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Molecular Mechanism of Nucleotide Excision Repair Deficiency in Novel Breast Cancer Cell Lines

Johnson, Jennifer Maria (2006) Molecular Mechanism of Nucleotide Excision Repair Deficiency in Novel Breast Cancer Cell Lines. Doctoral Dissertation, University of Pittsburgh. (Unpublished)

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Deficiency of DNA repair has been shown to lead to cancer in multiple human disease states. We therefore hypothesized that deficiency of Nucleotide Excision Repair is involved in the etiology of breast cancer. This work was carried out using a novel in vitro culture system for both normal and cancerous breast tissue developed in the Latimer laboratory. Primary cultures of non-diseased and tumor tissue were utilized in functional studies, and cell lines generated from these primary cultures were used for expression analysis. Cell lines were generated from the Latimer primary culture system without the use of exogenously transforming agents. Using the Unscheduled DNA Synthesis Assay, we have shown that stage I and stage II breast tumors are deficient in functional NER capacity as compared to non-diseased controls. Analysis of the steady-state mRNA expression levels of 20 genes in the NER pathway using an RNase Protection kit showed that 7 genes (CSB, XPA, XPB, TFIIHp52, TFIIHp44, TFIIHp34, and Cdk7) also showed a loss of expression in early stage tumor cell lines. Microarray analyses corroborated these trends and protein expression was also lost in early stage tumor cell lines for the XPA and CSB genes. In contrast to the loss of DNA repair capacity manifested in early stage tumors, stage III tumors showed an increase in repair capacity. Gain of mRNA expression and protein expression was seen for our candidate genes in late stage tumors. Because loss of expression was reversible and occurred in multiple genes and cell lines, we hypothesized that the mechanism responsible was epigenetic regulation of gene expression. Two early stage cell lines that demonstrated loss of expression of these candidate genes were treated with the demethylating agent 5-aza-2'deoxycytidine, resulting in the re-expression of 3 genes: TFIIHp52, TFIIHp34, and Cdk7. In contrast, two of the candidate genes that were not reactivated by azacytidine treatment (CSB and XPA) showed a 7-element transcription factor framework that may begin to explain their coordinate regulation. The functional loss of NER capacity in early stage tumors is consistent with a transcriptional regulatory mechanism including both methylation and other transcription factor based functions.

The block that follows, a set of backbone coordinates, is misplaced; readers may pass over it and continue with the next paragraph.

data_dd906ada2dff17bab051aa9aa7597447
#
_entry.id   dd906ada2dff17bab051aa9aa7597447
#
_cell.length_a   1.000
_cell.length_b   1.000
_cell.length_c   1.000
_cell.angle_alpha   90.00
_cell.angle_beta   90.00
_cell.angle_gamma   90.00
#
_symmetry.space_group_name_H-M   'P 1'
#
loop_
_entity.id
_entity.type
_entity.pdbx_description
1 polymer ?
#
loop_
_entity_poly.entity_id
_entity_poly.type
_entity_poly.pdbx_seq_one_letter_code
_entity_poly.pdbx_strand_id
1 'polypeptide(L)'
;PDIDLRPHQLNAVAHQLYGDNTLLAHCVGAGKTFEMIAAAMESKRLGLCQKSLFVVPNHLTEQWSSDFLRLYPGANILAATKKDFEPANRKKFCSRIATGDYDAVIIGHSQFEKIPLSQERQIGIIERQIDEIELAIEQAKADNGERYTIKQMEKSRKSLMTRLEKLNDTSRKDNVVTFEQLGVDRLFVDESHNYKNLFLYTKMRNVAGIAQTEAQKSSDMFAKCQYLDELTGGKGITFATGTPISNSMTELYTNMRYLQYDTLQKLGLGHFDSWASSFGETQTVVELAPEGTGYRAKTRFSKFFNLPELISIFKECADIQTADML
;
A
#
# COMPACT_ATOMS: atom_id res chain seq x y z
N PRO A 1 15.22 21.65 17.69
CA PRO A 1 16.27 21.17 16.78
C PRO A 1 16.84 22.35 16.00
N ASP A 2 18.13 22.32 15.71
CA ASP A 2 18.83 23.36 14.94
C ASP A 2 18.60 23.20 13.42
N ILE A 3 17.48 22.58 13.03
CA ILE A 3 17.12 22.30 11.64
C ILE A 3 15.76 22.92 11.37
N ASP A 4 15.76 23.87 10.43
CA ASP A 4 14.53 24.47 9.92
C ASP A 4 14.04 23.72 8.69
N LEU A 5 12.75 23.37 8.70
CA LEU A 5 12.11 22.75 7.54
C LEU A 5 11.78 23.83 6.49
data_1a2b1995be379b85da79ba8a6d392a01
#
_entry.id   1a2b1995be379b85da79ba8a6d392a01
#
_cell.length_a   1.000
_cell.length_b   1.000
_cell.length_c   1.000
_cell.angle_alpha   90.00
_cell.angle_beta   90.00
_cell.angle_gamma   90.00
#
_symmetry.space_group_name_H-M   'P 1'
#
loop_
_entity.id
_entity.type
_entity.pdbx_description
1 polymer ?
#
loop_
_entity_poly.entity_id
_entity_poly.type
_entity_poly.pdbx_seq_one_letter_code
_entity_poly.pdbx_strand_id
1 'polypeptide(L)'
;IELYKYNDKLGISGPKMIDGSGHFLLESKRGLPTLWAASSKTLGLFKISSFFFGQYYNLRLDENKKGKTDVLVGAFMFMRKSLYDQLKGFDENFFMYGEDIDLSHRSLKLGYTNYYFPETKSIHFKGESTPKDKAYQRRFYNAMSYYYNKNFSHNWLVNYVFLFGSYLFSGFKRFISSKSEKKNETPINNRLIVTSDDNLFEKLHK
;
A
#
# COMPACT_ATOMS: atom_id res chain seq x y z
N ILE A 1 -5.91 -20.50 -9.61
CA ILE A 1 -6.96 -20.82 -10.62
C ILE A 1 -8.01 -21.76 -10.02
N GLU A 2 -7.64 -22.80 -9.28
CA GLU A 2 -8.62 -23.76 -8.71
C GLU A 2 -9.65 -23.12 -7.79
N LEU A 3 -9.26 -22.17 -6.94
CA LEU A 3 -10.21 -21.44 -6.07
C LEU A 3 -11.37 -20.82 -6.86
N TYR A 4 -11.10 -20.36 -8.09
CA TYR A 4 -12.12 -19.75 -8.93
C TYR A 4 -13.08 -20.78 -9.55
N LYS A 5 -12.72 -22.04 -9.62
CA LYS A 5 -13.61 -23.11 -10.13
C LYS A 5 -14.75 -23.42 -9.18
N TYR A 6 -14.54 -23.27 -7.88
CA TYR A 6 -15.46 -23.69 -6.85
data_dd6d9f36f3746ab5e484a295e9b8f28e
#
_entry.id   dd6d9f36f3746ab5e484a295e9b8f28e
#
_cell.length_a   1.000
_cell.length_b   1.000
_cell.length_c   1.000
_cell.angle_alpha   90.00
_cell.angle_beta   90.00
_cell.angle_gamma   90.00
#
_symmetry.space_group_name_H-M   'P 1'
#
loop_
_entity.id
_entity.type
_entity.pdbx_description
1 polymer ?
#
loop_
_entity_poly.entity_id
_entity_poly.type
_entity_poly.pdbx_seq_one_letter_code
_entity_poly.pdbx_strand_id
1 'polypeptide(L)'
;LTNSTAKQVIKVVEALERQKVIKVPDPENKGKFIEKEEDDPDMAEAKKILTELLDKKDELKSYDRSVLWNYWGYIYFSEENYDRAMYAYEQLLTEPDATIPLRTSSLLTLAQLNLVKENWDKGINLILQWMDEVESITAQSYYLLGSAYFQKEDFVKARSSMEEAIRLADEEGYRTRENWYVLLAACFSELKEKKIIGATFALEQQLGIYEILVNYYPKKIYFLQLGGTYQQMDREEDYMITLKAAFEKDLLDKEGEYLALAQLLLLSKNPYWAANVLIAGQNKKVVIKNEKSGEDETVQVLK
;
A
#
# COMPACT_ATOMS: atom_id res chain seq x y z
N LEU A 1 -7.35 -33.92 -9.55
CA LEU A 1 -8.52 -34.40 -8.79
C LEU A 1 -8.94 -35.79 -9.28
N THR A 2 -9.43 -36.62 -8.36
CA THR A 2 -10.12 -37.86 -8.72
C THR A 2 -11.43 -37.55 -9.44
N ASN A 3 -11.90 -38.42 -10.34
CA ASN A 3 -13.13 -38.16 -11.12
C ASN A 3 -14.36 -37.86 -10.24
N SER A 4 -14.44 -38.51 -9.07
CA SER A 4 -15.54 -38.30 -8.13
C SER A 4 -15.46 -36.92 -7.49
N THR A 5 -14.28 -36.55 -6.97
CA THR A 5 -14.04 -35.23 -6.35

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Item Type: University of Pittsburgh ETD
Status: Unpublished
CreatorsEmailPitt UsernameORCID
Johnson, Jennifer Mariajmjst39@pitt.eduJMJST39
ETD Committee:
TitleMemberEmail AddressPitt UsernameORCID
Committee ChairLatimer, Jean Jlatimerj@pitt.eduLATIMERJ
Committee MemberDay, Billy Wbday@pitt.eduBDAY
Committee MemberStolz, Donna Beerdstolz@pitt.eduDSTOLZ
Committee MemberSteinman, Richardsteinman@pitt.eduSTEINMAN
Committee MemberGrant, Stephen Gsgg@pitt.eduSGG
Committee MemberHogge, W.
Date: 1 December 2006
Date Type: Completion
Defense Date: 18 August 2006
Approval Date: 1 December 2006
Submission Date: 21 November 2006
Access Restriction: No restriction; Release the ETD for access worldwide immediately.
Institution: University of Pittsburgh
Schools and Programs: School of Medicine > Biochemistry and Molecular Genetics
Degree: PhD - Doctor of Philosophy
Thesis Type: Doctoral Dissertation
Refereed: Yes
Uncontrolled Keywords: breast cancer; DNA repair; NER
Other ID:, etd-11212006-203127
Date Deposited: 10 Nov 2011 20:05
Last Modified: 15 Nov 2016 13:51


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